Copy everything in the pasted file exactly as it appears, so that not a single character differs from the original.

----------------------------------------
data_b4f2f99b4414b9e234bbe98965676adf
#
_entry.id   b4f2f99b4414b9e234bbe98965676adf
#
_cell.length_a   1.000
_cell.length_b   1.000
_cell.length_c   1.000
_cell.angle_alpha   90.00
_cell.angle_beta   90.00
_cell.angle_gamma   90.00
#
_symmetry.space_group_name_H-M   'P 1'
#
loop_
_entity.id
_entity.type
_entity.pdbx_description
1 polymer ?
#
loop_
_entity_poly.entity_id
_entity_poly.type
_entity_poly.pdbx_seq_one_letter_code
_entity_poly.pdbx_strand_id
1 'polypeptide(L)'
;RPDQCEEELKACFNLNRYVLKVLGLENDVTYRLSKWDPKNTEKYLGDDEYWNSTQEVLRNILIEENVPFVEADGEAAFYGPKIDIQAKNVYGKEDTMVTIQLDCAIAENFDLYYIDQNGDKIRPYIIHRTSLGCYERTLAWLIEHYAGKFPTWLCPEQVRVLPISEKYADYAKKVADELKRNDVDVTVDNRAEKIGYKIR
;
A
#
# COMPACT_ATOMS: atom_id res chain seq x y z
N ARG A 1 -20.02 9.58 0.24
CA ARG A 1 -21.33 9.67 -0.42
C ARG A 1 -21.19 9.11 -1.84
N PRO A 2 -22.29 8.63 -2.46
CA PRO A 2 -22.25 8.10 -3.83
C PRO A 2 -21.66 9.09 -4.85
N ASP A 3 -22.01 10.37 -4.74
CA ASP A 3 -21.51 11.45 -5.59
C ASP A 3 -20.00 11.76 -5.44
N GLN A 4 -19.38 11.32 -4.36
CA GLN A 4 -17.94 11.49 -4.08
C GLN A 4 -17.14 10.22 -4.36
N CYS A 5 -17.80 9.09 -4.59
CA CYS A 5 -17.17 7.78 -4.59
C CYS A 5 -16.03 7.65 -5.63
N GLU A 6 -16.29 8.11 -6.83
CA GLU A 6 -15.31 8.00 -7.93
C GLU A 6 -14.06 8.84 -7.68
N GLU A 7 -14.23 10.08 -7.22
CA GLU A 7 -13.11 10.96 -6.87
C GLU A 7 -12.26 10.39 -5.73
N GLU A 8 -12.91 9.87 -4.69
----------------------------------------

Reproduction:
data_b4f2f99b4414b9e234bbe98965676adf
#
_entry.id   b4f2f99b4414b9e234bbe98965676adf
#
_cell.length_a   1.000
_cell.length_b   1.000
_cell.length_c   1.000
_cell.angle_alpha   90.00
_cell.angle_beta   90.00
_cell.angle_gamma   90.00
#
_symmetry.space_group_name_H-M   'P 1'
#
loop_
_entity.id
_entity.type
_entity.pdbx_description
1 polymer ?
#
loop_
_entity_poly.entity_id
_entity_poly.type
_entity_poly.pdbx_seq_one_letter_code
_entity_poly.pdbx_strand_id
1 'polypeptide(L)'
;RPDQCEEELKACFNLNRYVLKVLGLENDVTYRLSKWDPKNTEKYLGDDEYWNSTQEVLRNILIEENVPFVEADGEAAFYGPKIDIQAKNVYGKEDTMVTIQLDCAIAENFDLYYIDQNGDKIRPYIIHRTSLGCYERTLAWLIEHYAGKFPTWLCPEQVRVLPISEKYADYAKKVADELKRNDVDVTVDNRAEKIGYKIR
;
A
#
# COMPACT_ATOMS: atom_id res chain seq x y z
N ARG A 1 -20.02 9.58 0.24
CA ARG A 1 -21.33 9.67 -0.42
C ARG A 1 -21.19 9.11 -1.84
N PRO A 2 -22.29 8.63 -2.46
CA PRO A 2 -22.25 8.10 -3.83
C PRO A 2 -21.66 9.09 -4.85
N ASP A 3 -22.01 10.37 -4.74
CA ASP A 3 -21.51 11.45 -5.59
C ASP A 3 -20.00 11.76 -5.44
N GLN A 4 -19.38 11.32 -4.36
CA GLN A 4 -17.94 11.49 -4.08
C GLN A 4 -17.14 10.22 -4.36
N CYS A 5 -17.80 9.09 -4.59
CA CYS A 5 -17.17 7.78 -4.59
C CYS A 5 -16.03 7.65 -5.63
N GLU A 6 -16.29 8.11 -6.83
CA GLU A 6 -15.31 8.00 -7.93
C GLU A 6 -14.06 8.84 -7.68
N GLU A 7 -14.23 10.08 -7.22
CA GLU A 7 -13.11 10.96 -6.87
C GLU A 7 -12.26 10.39 -5.73
N GLU A 8 -12.91 9.87 -4.69